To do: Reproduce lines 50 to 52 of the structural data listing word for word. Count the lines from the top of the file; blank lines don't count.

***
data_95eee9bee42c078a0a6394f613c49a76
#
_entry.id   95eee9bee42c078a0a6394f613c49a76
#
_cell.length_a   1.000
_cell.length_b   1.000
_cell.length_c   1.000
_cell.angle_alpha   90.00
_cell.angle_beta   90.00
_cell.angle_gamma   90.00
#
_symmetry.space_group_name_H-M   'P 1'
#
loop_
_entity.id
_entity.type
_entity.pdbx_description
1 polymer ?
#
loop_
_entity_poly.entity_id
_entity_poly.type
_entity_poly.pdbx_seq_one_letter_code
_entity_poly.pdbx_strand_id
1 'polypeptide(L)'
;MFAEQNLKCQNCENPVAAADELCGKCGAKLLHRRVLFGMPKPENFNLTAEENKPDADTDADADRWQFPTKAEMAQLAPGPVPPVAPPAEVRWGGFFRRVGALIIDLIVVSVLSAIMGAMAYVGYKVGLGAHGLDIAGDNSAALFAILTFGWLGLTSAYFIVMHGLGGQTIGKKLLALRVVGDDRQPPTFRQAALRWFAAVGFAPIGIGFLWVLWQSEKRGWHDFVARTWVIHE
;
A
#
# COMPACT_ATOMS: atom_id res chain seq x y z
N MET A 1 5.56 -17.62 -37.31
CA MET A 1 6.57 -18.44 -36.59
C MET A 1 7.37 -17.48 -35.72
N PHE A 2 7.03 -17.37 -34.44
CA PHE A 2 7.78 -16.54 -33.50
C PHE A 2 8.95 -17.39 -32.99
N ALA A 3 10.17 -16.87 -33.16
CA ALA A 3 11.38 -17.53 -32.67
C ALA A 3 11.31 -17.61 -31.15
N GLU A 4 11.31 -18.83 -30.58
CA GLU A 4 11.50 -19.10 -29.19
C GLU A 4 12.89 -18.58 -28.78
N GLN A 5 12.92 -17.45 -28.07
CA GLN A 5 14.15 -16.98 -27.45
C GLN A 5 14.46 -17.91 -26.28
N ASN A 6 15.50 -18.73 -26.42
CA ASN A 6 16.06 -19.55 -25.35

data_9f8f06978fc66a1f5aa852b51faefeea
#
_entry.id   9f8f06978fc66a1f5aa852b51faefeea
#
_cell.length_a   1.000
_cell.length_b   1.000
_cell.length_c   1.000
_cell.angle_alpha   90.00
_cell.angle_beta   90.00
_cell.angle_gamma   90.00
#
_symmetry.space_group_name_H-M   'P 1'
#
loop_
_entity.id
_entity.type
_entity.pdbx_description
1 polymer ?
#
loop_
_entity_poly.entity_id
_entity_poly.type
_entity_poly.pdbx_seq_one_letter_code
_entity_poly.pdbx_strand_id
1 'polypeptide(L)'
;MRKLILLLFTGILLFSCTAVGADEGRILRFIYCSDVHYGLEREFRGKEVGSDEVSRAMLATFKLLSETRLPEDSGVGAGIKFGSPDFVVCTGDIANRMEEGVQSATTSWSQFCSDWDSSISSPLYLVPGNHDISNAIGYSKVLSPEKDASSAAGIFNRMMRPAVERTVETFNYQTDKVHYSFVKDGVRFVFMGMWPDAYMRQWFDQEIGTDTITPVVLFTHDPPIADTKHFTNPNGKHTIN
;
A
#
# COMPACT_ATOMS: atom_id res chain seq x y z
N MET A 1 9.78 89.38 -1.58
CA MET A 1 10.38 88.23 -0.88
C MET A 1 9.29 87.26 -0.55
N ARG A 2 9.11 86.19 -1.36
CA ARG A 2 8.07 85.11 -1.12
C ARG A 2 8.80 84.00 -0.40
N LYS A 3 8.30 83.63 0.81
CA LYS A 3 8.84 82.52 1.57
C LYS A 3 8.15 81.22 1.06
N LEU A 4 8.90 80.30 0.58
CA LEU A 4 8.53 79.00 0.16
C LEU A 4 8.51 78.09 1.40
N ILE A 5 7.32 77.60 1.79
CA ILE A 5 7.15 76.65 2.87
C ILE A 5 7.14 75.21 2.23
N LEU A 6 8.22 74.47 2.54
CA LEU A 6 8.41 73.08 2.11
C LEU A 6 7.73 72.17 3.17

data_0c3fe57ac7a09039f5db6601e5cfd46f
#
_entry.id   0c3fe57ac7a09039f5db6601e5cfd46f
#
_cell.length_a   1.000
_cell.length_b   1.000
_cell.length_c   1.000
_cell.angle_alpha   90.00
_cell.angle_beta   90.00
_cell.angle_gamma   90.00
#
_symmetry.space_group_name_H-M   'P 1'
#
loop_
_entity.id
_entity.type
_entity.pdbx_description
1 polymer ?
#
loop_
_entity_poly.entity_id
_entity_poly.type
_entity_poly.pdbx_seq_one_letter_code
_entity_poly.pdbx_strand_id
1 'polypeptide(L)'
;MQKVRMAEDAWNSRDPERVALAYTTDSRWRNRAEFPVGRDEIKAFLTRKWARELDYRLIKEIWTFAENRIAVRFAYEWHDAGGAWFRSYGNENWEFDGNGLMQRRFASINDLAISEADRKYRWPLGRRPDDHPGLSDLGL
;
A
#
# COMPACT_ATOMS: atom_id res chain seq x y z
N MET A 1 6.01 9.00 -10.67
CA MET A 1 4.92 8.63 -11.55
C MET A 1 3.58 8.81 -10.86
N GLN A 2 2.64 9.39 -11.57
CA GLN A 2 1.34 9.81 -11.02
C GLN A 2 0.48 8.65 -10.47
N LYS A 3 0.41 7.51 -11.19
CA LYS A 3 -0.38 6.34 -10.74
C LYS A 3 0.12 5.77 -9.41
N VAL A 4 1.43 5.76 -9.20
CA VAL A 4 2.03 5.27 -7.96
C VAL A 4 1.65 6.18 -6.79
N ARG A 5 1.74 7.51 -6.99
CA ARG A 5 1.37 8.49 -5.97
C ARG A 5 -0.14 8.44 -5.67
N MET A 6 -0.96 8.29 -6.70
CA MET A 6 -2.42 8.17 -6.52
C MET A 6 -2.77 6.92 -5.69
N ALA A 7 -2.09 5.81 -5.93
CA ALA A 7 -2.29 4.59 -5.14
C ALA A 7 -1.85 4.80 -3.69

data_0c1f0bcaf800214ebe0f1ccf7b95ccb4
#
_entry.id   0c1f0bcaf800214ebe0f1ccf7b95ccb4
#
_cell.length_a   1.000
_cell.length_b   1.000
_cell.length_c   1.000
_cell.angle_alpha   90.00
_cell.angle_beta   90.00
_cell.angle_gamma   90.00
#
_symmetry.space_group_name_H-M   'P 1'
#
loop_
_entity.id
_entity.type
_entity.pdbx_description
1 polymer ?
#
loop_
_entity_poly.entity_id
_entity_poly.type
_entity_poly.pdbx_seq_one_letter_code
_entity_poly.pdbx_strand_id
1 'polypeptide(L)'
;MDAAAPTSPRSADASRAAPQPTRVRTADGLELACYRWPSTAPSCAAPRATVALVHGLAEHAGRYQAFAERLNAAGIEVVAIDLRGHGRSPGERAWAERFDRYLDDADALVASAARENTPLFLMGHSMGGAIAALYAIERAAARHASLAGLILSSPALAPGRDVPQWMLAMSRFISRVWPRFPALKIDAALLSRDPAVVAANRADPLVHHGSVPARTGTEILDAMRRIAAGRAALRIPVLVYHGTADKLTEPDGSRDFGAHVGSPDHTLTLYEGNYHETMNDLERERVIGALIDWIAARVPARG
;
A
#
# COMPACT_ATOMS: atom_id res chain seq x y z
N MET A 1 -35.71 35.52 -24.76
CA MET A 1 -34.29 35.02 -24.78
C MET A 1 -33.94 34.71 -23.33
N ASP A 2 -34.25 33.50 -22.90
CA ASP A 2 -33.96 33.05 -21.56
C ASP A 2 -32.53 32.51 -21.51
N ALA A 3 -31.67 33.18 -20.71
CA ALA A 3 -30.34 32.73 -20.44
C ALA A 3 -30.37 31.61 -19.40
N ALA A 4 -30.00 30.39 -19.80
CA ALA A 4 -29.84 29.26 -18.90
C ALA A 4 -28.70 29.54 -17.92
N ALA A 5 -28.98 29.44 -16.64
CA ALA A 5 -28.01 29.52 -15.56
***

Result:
_entry.id   9f8f06978fc66a1f5aa852b51faefeea
#
_cell.length_a   1.000